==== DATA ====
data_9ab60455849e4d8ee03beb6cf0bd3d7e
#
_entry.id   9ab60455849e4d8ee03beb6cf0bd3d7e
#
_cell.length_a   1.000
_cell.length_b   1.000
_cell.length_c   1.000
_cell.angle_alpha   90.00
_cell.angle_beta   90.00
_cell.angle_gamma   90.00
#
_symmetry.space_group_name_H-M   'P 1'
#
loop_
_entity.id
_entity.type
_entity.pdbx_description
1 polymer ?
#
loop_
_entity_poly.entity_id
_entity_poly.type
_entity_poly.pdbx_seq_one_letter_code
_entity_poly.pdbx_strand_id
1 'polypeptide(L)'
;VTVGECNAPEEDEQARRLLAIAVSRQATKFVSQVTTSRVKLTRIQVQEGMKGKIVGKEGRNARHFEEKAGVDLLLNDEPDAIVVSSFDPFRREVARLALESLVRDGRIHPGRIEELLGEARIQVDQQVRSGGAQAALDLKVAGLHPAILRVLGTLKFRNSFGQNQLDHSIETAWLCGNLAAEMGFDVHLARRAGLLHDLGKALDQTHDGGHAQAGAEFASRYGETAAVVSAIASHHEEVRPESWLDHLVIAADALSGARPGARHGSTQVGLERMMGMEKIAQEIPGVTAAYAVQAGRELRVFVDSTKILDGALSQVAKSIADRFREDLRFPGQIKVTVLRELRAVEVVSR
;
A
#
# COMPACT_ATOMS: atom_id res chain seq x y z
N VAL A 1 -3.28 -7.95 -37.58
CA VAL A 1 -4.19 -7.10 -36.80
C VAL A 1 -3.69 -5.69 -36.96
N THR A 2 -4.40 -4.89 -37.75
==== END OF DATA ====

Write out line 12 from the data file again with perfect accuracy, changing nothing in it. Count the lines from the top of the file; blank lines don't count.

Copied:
_symmetry.space_group_name_H-M   'P 1'